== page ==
The compressibility of soil is defined as the capability of soil to decrease its volume under mechanical loads, whereas the consolidation is the compression of saturated soil under steady pressure and it is occurred as a result of water expulsion from the soil voids. Compressibility and consolidation of soil are crucial parameters required in the design considerations.
The consolidation of soil is divided into three stages including initial consolidation, primary consolidation, and secondary consolidation. The consolidation of soil is time-dependent and its analysis is usually based on Terzaghi’s theory.
It is important to know the rate of consolidation as well as the total consolidation to be expected for the design of structures. In this way, the designer would be able to set necessary precautions and design considerations to keep the settlement to tolerable limit, otherwise the desire to use the structure may be impaired and the design life of the structure may be reduced.
Compressibility of Soil
When a soil mass is subjected to a compressive force, its volume decreases i.e. giving amount of settlement. The property of the soil due to which a decrease in volume occurs under compressive force is known as the compressibility of soil.
The compression of soil can occur due to compression of solid particles and water in the voids, compression and expulsion of air in the voids, expulsion of water in the voids.
Consolidation of Soil
The compression of saturated soil under steady static pressure is termed as consolidation which is completely due to expulsion of water from the voids. Consolidation is generally related to fine-grained soils such as silts and clays.
Coarse-grained soils, such as sands and gravels, also undergo consolidation but at a much faster rate due to their high permeability. Saturated clays consolidate at a much slower rate due to their low permeability.
The process of consolidation is often confused with the process of compaction. Compaction increases the density of an unsaturated soil by reducing the volume of air in the voids. However, consolidation is a time-related process of increasing the density of a saturated soil by draining some of the water out of the voids.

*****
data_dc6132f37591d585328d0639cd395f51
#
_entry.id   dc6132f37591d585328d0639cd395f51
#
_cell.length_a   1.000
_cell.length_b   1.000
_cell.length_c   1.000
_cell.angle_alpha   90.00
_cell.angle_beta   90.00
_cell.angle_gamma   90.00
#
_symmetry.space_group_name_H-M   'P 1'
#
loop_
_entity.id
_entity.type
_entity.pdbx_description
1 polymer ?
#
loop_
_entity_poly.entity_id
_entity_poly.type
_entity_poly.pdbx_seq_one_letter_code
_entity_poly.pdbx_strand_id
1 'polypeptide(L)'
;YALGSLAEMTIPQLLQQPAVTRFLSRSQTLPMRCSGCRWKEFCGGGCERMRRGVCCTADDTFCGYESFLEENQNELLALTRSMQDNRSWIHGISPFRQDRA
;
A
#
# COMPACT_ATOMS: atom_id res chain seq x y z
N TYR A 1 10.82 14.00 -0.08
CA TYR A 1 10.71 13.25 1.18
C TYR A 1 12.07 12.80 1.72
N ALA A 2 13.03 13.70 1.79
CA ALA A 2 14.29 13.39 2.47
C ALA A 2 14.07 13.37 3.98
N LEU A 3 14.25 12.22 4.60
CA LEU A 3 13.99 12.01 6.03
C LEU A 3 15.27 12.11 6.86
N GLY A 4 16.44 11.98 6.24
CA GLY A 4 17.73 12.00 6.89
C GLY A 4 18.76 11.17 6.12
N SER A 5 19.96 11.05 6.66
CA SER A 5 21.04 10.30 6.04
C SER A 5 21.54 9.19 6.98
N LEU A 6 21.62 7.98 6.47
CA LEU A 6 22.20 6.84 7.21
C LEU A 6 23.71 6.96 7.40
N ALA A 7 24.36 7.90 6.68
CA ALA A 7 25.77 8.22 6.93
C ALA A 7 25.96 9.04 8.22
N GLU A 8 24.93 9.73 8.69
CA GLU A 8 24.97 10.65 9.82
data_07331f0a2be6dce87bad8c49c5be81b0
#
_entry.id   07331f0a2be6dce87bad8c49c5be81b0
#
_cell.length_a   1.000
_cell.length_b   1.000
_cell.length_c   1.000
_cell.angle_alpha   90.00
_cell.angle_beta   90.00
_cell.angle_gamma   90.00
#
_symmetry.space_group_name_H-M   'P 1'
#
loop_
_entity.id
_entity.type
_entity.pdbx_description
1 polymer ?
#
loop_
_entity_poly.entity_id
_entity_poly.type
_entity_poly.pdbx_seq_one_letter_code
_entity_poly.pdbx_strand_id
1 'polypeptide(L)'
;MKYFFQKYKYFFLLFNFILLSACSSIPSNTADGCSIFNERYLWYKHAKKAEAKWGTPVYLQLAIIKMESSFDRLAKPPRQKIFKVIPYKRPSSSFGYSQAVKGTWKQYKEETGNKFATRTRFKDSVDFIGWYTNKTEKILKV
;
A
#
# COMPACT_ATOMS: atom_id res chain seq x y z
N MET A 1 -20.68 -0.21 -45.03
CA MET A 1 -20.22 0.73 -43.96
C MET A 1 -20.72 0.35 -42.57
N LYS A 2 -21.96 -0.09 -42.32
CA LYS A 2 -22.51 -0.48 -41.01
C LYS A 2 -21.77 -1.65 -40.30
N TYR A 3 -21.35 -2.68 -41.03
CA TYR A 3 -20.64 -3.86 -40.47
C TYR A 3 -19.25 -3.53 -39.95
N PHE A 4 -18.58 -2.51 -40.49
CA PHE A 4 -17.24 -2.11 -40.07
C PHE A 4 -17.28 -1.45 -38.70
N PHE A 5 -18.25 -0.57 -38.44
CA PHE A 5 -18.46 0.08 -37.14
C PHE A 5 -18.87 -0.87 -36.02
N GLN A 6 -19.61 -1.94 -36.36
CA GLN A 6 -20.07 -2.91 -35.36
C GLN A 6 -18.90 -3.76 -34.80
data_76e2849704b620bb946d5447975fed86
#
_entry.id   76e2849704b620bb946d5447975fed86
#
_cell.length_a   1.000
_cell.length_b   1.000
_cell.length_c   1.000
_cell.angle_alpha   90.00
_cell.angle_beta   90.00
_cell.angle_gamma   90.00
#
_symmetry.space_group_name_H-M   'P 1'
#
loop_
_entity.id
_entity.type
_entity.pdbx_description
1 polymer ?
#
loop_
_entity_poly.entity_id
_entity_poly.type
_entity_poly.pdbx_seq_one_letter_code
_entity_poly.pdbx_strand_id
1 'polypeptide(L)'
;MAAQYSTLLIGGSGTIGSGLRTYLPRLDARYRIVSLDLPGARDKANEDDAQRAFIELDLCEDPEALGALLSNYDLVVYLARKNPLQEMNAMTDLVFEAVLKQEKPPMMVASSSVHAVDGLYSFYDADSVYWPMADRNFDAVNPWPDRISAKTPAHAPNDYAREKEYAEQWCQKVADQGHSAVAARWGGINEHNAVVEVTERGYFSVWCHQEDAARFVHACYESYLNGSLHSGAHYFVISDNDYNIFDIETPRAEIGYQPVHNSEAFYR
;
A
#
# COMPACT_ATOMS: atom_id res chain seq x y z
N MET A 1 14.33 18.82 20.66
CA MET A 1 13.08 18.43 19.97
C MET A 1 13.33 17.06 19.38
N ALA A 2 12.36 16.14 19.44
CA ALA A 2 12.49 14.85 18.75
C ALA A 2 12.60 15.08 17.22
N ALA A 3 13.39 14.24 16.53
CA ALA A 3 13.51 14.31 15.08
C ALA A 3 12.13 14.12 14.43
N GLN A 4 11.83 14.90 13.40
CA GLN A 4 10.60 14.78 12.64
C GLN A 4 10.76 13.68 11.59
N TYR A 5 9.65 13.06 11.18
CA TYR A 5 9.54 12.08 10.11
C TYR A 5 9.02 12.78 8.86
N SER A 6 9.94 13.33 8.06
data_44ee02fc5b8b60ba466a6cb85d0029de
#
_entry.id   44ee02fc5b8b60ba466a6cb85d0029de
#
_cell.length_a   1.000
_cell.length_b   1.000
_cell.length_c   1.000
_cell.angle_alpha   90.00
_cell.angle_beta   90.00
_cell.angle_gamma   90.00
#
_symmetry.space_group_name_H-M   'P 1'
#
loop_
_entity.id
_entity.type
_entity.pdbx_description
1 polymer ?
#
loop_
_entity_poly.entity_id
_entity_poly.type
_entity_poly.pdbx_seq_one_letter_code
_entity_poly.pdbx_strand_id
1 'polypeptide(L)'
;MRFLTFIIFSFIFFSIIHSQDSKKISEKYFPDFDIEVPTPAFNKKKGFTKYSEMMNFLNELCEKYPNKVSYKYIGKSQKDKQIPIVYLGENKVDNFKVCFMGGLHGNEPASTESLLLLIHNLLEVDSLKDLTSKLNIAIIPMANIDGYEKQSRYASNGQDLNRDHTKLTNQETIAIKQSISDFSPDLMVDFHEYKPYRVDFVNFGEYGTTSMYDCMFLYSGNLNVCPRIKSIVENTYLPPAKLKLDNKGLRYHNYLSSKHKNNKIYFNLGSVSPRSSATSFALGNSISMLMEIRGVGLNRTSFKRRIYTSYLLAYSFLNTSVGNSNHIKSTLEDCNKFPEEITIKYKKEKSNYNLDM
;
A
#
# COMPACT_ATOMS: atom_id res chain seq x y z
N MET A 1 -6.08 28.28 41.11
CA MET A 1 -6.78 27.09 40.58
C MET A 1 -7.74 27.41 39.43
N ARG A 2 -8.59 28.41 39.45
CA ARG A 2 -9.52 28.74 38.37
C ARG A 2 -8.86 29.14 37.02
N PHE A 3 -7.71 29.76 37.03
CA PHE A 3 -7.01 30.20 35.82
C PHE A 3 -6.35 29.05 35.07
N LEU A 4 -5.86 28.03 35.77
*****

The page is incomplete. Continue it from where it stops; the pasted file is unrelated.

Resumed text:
Consolidation theory is required for the prediction of both the magnitude and the rate of consolidation settlements to ensure the serviceability of structures founded on a compressible soil layer.
Consolidation of soil is composed of three components which include initial consolidation, primary consolidation, and secondary consolidation:
1. Initial Consolidation
When a load is applied to a partially saturated soil, a decrease in volume occurs due to expulsion and compression of air in the voids. A small decrease in volume occurs due to compression of solid particles.
The reduction in volume of the soil just after the application of the load is known as initial consolidation or initial compression. For saturated soils, the initial consolidation is mainly due to compression of solid particles.
2. Primary Consolidation
After initial consolidation, further reduction in volume occurs due to expulsion of water from the voids. When a saturated soil is subjected to a pressure, initially all the applied pressure is taken up by water as an excess pore water pressure. A hydraulic gradient would develop and the water starts flowing out and a decrease in volume occurs.
This reduction in volume is called as the primary consolidation of soil. In fine grain soils, the primary consolidation occurs, over a long time. However, in coarse grained soils, the primary consolidation occurs rather quickly because of high permeability.
3. Secondary Consolidation
The reduction in volume continues at a very slow rate even after the excess hydrostatic pressure developed by the applied pressure is fully dissipated and the primary consolidation is complete.
The additional reduction in the volume is called as the secondary consolidation. Secondary consolidation becomes important for certain types of soil, such as peats and soft organic clays.